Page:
The warnings have been sounded. The board meets. Management speaks. And nothing of substance is done. Some board members retreat to coffee shops or bars to bemoan the inaction. Among them, no doubt, are some who will seek to water down or defeat any attempts at action once they are made.
Shelley Berman once had a great comedy routine about an airline passenger who, after seeing flames shooting out of a wing engine, remains silent because he'd rather die than make an ass out of himself.
So the board keeps its cool.
There are people who would rather be cool losers than unsophisticated winners. That's why anyone who raises an alarm in a business meeting has to do so in a relatively calm fashion: "These are the facts. Here is the history. This is the likely result."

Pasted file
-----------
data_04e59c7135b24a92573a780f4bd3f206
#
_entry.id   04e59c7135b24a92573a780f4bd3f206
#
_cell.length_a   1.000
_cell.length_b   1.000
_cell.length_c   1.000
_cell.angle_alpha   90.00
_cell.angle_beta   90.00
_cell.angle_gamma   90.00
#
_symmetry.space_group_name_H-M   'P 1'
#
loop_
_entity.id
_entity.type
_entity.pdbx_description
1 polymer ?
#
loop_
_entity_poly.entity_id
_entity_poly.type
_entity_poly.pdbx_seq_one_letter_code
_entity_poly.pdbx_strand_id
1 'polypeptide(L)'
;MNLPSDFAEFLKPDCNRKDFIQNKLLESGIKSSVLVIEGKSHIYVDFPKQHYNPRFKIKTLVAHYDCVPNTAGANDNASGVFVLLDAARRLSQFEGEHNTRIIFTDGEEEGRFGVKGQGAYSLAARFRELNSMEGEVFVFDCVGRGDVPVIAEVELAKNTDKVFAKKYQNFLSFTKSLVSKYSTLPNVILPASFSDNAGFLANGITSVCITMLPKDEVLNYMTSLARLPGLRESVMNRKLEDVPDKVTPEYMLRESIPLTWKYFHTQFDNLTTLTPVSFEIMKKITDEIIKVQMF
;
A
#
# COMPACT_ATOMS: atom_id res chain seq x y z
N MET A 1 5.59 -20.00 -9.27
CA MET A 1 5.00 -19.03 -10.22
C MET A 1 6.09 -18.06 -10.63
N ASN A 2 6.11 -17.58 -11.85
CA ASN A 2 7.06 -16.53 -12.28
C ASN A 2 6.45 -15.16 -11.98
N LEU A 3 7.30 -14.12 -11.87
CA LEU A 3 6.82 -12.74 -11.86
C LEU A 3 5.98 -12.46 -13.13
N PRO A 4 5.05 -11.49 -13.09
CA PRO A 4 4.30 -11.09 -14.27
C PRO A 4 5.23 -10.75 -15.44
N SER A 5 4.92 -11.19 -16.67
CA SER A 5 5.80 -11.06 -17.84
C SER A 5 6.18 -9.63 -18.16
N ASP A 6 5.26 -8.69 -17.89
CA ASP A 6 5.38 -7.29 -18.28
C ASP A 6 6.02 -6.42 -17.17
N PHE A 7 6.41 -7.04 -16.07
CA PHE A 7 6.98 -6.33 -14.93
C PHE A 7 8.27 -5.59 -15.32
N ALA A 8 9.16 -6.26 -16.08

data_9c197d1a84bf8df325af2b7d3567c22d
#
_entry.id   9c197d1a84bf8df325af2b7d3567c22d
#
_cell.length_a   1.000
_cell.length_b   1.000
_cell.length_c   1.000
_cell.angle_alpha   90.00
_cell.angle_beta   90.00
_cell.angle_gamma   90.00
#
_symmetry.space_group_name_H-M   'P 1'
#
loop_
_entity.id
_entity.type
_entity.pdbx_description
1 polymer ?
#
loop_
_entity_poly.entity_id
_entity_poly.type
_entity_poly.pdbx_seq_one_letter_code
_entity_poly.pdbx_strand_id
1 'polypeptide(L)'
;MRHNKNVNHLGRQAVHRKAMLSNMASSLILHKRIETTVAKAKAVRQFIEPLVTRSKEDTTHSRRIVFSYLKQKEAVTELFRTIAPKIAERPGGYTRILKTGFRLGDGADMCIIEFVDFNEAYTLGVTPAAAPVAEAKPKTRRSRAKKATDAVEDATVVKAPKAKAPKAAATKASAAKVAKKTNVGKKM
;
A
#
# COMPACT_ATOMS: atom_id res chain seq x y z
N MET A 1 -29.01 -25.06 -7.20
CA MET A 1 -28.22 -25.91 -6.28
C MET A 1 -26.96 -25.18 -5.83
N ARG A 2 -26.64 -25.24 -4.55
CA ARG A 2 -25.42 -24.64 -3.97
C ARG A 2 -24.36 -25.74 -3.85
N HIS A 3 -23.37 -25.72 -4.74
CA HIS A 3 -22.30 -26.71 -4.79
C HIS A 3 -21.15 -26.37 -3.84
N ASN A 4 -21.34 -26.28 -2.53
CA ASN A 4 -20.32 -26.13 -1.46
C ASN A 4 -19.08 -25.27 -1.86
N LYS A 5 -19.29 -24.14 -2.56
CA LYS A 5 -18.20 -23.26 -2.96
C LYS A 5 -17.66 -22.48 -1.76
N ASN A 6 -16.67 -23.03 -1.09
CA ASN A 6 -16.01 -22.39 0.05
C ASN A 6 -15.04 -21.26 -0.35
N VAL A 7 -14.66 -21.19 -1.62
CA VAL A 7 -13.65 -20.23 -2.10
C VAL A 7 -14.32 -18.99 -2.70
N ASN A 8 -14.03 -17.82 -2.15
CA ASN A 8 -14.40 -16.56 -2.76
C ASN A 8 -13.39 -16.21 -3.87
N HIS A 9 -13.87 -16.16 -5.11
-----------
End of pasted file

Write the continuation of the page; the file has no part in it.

You'll be up against powerful myths, so your strategy must resemble a funnel through which the facts and logic will lead to one inescapable conclusion. You can overstate nothing because the other side will be looking for anything that smacks of alarmism or a vendetta. They will be eager to claim that emotion fuels your arguments so you must, if anything, resemble an amiable and even boring accountant but most importantly, a relentless accountant.
This does not mean that you need be on the defensive; indeed, don't be the only person doing the explaining, but avoid rudeness and accusations. [Remember "relentless."] Be wary of distractions and the temptation to strike in areas that do not matter. Find their weakest points and then gently demonstrate how those are in dire need of change.
If this is done well, no one need be embarrassed, although some may choose to be, and the focus can shift to the next stage. A group win is better than an individual win. And that fits in with your goal: To be quietly effective.